A colleague asked me about my fruit eating habits today.
I said that I was experimenting with a ‘plant-based’ diet, and that through eating this way for the past two or so years, I felt pretty good and wanted to continue.
I mentioned the Blue Zones research and its finding that the world’s longest-lived populations eat a 90-100% plant-based diet. (And beans-all types, from fava, black, garbanzo, lentils-form a part of all their diets.)
Finally, I said that I did not apply a strict ‘plant-based’ approach to eating and that from time to time, I would eat non-plant-based foods.
My colleague seemed satisfied with that answer but had a follow-up question – all that fruit, isn’t that too much sugar?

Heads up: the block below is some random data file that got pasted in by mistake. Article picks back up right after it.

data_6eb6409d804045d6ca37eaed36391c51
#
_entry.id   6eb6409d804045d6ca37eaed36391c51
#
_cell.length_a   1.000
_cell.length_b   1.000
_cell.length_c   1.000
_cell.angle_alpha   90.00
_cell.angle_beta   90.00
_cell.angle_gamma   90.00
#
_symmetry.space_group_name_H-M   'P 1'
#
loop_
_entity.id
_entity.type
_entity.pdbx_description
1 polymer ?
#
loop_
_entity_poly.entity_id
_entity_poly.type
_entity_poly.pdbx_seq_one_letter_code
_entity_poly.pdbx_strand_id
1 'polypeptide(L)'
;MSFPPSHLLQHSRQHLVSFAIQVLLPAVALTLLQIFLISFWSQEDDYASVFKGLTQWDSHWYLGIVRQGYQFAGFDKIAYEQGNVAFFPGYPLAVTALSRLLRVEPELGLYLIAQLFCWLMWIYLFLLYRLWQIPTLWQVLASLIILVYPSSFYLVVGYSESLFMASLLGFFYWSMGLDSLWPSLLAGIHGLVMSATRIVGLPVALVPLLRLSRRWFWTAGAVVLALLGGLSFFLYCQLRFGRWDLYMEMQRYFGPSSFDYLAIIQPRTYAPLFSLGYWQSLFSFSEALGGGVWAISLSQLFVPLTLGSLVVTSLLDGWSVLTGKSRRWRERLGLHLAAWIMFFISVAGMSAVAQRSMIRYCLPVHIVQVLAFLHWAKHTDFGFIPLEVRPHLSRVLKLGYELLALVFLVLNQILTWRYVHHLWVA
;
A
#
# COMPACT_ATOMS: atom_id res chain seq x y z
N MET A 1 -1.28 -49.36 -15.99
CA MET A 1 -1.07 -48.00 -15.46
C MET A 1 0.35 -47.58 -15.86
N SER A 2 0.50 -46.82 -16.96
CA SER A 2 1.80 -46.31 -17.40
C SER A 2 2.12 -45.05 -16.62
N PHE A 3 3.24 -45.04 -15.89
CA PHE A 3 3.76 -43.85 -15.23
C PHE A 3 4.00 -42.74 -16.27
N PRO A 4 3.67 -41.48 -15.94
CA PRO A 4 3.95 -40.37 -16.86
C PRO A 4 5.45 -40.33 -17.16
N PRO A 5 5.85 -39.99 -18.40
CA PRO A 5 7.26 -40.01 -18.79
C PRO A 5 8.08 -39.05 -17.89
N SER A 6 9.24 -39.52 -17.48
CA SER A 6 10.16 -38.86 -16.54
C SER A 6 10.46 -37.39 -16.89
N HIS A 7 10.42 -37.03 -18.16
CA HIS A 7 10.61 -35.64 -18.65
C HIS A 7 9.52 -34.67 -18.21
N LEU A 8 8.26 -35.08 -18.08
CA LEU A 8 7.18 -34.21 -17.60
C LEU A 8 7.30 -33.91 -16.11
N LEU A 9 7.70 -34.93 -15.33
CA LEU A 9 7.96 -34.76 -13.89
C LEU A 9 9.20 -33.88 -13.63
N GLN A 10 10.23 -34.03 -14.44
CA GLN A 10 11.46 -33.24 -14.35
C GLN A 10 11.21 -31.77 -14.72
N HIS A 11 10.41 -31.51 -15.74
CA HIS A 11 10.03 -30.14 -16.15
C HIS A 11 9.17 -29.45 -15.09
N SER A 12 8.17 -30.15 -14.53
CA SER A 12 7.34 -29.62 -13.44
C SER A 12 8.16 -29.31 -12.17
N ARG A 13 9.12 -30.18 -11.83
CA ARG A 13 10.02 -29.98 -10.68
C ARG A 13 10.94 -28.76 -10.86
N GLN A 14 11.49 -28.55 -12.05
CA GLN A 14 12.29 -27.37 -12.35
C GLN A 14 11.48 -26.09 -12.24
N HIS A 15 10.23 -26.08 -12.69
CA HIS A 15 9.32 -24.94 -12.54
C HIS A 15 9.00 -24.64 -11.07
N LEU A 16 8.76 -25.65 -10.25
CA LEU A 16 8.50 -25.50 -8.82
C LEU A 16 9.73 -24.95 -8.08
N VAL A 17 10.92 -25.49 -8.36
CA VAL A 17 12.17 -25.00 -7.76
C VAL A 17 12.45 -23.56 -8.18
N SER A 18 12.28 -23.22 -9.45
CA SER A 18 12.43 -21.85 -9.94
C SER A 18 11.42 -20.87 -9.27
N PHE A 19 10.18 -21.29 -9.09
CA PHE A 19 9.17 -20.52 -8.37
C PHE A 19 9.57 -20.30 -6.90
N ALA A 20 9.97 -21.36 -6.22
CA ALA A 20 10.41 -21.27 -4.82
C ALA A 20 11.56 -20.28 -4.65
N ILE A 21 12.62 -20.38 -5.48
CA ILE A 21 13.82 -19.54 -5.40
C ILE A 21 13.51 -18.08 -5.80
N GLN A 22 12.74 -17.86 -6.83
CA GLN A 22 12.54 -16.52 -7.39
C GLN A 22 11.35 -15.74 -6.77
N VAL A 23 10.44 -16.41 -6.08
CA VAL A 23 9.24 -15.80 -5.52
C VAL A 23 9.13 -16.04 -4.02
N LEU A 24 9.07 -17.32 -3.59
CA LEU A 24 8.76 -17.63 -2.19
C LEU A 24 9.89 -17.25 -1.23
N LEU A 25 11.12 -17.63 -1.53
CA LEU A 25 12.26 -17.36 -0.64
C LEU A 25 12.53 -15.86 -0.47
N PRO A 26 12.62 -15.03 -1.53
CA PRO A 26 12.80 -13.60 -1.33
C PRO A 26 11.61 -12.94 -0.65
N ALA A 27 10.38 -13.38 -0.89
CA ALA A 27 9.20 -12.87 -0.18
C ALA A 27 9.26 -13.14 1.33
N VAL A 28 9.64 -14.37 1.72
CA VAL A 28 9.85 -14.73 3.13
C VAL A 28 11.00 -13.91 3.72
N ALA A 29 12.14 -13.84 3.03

My short answer was ‘no, fruit doesn’t have too much sugar when eaten whole because it is accompanied by the pulp of the fruit (a lot of fibre) and a lot of water content (making the sugar more dilute than, say, straight sugar). But eat too much food and you’ll gain weight, because calorie in > calorie out equals weight gain.’
Despite not being able to give my colleague a comprehensive, well-educated answer, I enjoyed the discussion, because it made me question the knowledge I have on this topic, and once again reaffirmed my interest in learning more about nutrition, something that affects every person everywhere in the world.
Half a red pomelo (like a big grapefruit)
- Breakfast: mung bean soup, brown rice, tofu
- Lunch: brown rice, olive, seaweed flakes, tofu
- Dinner: noodles with pork ball, bento box (sashimi, teriyaki salmon, tempura, salad)
- Other: red wine, four oranges, one coffee
- Overall, more calories in than out!
- None – resting before a hard run tomorrow or Sunday, depending on weather.